“Our people deserve better, and I think people have to start taking initiatives,” said Leana. “The water’s rising and it’s getting hotter, and it’s costing them a lot of money [to adapt] that they don’t really have.”

Susana added: “I think the events happening here in New Zealand should make us more aware about the things that are happening everywhere. It’s a worldwide issue.” Across the Pacific, “people are dying, our people are really hurting, families are struggling, and things need to change now.”


Aimee, a recent tertiary student, said “the world’s going in the wrong direction and we either fight or we die.” She said the corporations polluting the atmosphere were “not moral entities; they are machines with one purpose, which is to make as much profit as possible.” She called for more regulations on big business, and for fossil fuel companies to be taxed to pay for environmental disasters like the recent flooding.

A number of people spoken to said they hoped the Labour government could be pressured by the protests, and by the Greens, to take stronger action on the climate.

This reflects the politics of the organisers. SS4C presented five modest demands to the government: No new fossil fuel mining or exploration; lower the voting age to 16; support farmers to shift to regenerative farming; expand marine reserves; and introduce rebates for people to buy e-bikes.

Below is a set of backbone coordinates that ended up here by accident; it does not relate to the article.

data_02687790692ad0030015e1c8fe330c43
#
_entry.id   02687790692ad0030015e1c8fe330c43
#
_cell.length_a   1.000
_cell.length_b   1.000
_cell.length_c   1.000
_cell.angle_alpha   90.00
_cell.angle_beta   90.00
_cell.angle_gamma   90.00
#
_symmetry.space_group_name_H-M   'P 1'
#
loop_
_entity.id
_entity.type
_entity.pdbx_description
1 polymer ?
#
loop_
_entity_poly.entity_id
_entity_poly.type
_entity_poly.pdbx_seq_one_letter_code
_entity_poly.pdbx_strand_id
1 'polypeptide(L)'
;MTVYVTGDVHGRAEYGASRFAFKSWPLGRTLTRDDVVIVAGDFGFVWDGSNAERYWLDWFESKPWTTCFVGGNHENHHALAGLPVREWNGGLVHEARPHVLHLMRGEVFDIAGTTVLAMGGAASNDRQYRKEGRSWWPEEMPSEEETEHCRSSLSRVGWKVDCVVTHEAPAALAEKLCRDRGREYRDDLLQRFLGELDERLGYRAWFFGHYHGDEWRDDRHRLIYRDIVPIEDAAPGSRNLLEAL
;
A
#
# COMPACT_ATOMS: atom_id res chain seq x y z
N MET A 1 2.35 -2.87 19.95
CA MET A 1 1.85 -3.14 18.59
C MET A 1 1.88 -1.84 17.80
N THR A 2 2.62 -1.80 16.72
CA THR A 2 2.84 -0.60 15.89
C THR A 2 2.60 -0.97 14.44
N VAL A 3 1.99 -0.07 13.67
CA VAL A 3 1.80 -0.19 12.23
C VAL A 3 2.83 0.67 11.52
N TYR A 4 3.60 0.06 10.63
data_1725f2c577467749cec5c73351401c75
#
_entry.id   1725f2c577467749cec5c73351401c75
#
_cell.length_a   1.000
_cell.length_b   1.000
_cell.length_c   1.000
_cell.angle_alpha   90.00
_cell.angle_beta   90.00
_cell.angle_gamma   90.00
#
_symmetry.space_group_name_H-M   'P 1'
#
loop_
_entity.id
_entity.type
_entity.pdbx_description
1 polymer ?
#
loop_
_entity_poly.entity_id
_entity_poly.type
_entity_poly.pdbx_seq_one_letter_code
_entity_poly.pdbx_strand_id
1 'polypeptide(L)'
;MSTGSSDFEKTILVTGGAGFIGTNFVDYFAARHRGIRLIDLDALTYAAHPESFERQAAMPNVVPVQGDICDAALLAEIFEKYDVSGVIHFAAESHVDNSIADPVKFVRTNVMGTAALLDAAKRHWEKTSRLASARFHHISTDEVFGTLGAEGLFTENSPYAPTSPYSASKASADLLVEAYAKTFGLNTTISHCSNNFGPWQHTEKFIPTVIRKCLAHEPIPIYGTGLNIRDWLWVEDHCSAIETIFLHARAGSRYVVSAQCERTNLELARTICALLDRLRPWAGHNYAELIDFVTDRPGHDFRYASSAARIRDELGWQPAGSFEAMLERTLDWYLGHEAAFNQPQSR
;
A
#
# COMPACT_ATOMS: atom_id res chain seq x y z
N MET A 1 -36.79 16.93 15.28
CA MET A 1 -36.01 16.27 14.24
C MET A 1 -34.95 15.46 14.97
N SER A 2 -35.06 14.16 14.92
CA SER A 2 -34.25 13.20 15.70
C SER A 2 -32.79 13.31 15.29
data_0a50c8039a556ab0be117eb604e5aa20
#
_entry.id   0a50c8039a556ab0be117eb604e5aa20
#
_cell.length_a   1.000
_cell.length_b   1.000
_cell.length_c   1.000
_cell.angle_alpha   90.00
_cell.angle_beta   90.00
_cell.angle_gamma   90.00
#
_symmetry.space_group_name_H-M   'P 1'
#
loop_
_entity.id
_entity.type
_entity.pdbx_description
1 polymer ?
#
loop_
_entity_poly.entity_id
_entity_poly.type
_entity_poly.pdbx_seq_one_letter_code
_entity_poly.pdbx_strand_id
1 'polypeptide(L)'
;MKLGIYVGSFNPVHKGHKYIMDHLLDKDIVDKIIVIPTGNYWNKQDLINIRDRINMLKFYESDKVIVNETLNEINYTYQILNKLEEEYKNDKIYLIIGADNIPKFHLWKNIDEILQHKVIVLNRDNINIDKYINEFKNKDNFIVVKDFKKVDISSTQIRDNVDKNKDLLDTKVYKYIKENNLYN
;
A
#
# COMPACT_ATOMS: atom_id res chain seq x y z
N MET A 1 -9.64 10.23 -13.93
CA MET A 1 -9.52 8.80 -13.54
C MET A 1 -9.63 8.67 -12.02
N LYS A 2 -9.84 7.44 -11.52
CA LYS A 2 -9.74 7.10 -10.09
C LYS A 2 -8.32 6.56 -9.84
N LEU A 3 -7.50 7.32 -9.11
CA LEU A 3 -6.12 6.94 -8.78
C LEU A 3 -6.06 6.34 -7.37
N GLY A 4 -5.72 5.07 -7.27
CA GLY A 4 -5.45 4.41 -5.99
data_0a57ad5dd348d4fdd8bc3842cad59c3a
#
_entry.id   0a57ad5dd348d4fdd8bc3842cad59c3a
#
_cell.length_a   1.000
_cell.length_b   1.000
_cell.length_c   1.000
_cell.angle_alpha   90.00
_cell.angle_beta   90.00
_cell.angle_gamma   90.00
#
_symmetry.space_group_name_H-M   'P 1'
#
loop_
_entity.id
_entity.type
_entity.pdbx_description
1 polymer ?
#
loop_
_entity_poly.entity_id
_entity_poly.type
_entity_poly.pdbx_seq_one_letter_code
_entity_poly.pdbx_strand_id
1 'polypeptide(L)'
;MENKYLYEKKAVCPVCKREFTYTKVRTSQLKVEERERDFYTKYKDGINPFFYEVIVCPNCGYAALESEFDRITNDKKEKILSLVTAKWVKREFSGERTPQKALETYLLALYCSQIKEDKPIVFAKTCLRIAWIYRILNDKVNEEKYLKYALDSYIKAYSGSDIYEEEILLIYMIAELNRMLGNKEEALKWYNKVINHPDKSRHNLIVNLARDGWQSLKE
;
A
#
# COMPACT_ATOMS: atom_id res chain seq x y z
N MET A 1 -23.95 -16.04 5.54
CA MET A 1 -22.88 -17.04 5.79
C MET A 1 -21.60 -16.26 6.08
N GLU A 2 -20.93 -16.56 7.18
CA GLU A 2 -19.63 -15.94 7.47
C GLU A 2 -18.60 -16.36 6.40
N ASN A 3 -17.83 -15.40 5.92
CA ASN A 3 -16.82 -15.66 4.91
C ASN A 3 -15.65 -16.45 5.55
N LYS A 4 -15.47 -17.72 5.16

In an article published by Stuff ahead of the protests, Christchurch SS4C spokesperson Aurora Garner-Randolph wrote that after five years, the government had not taken the necessary steps to address the climate crisis. “It’s clear that for politicians, the best interests of the people come second to short-term petty election politics and big corporate donors,” she said. But she offered no way forward except more “protest and direct action.”

Speaking at the Auckland rally, Joe Carolan, from the Unite union and the pseudo-left group Socialist Aotearoa, called on protesters to “vote Labour, vote Greens, vote for the parties that have the best policy.” He suggested that this, combined with more strikes and protests, would lead to a “revolution.”

At the Wellington rally, Green Party co-leader James Shaw gave a speech saying the floods were “a wake-up call” and that “the government should be acting faster on climate change.”

He declared that the problem was the Greens were “outnumbered” in parliament, “and we need more Green MPs and we need more Green ministers sitting around the Cabinet table after this election, because that is how political change happens.”

This is a lie. Shaw has been the minister for climate change in the Labour-Greens government for the past five years, during which time carbon emissions have continued to increase. The Greens, like Labour, oppose any action that would harm the profits of New Zealand’s corporate elite.

In opposition to the capitalist parties promoted during yesterday’s rallies, the SEG’s statement insisted: “Stopping emissions to prevent a catastrophic temperature rise demands a globally coordinated effort, incompatible with the division of the planet into rival capitalist countries. What is required is nothing less than restructuring the global economy along socialist lines. The world’s resources and major industries must be placed in public ownership and under the democratic control of the working class, so they can be used in a rational and scientific manner to address urgent social needs, not to enrich a handful of billionaires.”

We call on workers and students who agree with this perspective to share our statement and to contact us.